In yesterday's New York Times F.Y.I. column, the question was raised: Where was the first Ray's Pizza, and what's the story behind it?
A. Why don’t you ask something simple, like what happened to Judge Crater? Some New York culinary questions (just who invented the black-and-white cookie is another) are destined to remain shrouded in mystery. The evolution of Ray’s Pizza resists an easy explanation....
The Ray’s question is also bristling with lawyers. Rosolino Mangano, of Famous Original Ray’s Pizza on Columbus Avenue near 83rd Street, went to court in the early 1990’s, registered that name and branched out with many identically named Ray’s, run mostly by relatives, with others under license. Then there was Ralph Cuomo, who in 1959 opened a Ray’s Pizza at 27 Prince Street and then another one on First Avenue and 59th Street; the second location ended up in Mr. Mangano’ s hands. Other would-be Rays said they had a right to their versions. Some joined forces; some sued. You get the idea.
Slice suspected as much, from the research we've done on the topic, that's why you've never seen an in-depth investigative piece on the place on this website. I mean, if the might and muscle of the Gray Lady couldn't uncover the truth, we're afraid the Ray's question will forever remain a greasy mystery.
From A Full Belly, March 18, 2004:
Food Wars claims that there are at least 3,000 pizzerias in New York, and at least 30 of them use some form of “Ray’s” in their name including but not limited to Ray’s, Ray’s Pizza, Famous Original Ray’s Pizza, Ray’s Famous Original Pizza, World Famous Ray’s Pizza, Not Ray’s Pizza, and RayBari Pizza. A quick poll of Citysearch finds 2788 results on “pizza” and 45 results on “Ray’s pizza”. The thing is, there is no Ray.
Using his mom’s pizza recipt, Ralph Cuomo opened Ray’s in 1959 in Little Italy, which quickly became known as the place to buy the slice (and later, the place to buy a slice AND some heroin, but curiously enough Food Wars fails to mention this bit of trivia). In the early 60’s, Cuomo opened a second Ray’s (54th and 7th Ave), which was eventually bought by Rosolino Mangano. Mangano changed the name to Famous Original Ray’s, even though it wasn’t the original. Mangano now goes by the name “Ray” even though legal name is still Rosolino, and has opened Famous Original’s all over New York City. Mangano also claims that he is the “Ray” that has made the name "Ray’s" famous.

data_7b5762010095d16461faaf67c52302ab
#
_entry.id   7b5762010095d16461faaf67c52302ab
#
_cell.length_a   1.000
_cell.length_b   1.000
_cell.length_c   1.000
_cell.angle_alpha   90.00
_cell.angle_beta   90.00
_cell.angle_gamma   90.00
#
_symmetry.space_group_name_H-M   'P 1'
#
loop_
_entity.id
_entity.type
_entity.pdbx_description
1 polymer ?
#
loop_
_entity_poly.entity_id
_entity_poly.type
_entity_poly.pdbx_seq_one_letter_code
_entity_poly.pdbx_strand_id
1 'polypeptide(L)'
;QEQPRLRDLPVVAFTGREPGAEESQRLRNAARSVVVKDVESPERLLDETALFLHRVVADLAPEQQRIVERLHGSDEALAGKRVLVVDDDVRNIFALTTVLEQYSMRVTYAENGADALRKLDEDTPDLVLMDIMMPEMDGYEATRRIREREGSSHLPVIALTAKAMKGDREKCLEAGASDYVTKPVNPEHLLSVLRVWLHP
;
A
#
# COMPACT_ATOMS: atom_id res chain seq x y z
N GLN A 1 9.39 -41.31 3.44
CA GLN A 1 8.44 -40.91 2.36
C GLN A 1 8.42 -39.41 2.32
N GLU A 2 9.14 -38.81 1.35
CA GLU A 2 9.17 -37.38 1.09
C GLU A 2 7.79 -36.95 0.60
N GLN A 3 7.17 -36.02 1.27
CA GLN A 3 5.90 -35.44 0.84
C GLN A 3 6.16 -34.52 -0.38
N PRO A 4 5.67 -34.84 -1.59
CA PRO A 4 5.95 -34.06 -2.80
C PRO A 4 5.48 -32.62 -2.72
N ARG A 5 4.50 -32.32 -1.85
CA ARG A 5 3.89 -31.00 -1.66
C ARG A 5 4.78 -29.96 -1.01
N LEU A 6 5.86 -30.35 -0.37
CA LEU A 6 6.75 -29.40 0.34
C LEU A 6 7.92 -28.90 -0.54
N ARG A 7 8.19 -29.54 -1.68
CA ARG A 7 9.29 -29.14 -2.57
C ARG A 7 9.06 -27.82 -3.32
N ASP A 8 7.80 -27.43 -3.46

In 1981, Mangano sold a store to someone else, who continued using the name “Ray’s” and soon more “Ray’s” pizzeria variations began popping up. Ralph Cuomo then attempted to trademark the name "Ray’s." The three "Ray’s" pizza players eventually incorporated together, trademarked the name Ray’s, and then went after everyone else using the name.
But wait, there’s more! Joe Bari bought a “Ray’s Restaurant” in 1973 and turned it into a pizzeria and added his own name, Ray Bari Pizza. Bari believes he, not Mangano of Famous Original Ray’s, made the name famous by using cab drivers to spread to word about the pizzeria. Joe Bari refused to change the name, and was sued by the corporate Ray’s, and eventually changed his restaurant name to RayBari Pizza.
And there you have a small slice of the contentious history behind New York pizza.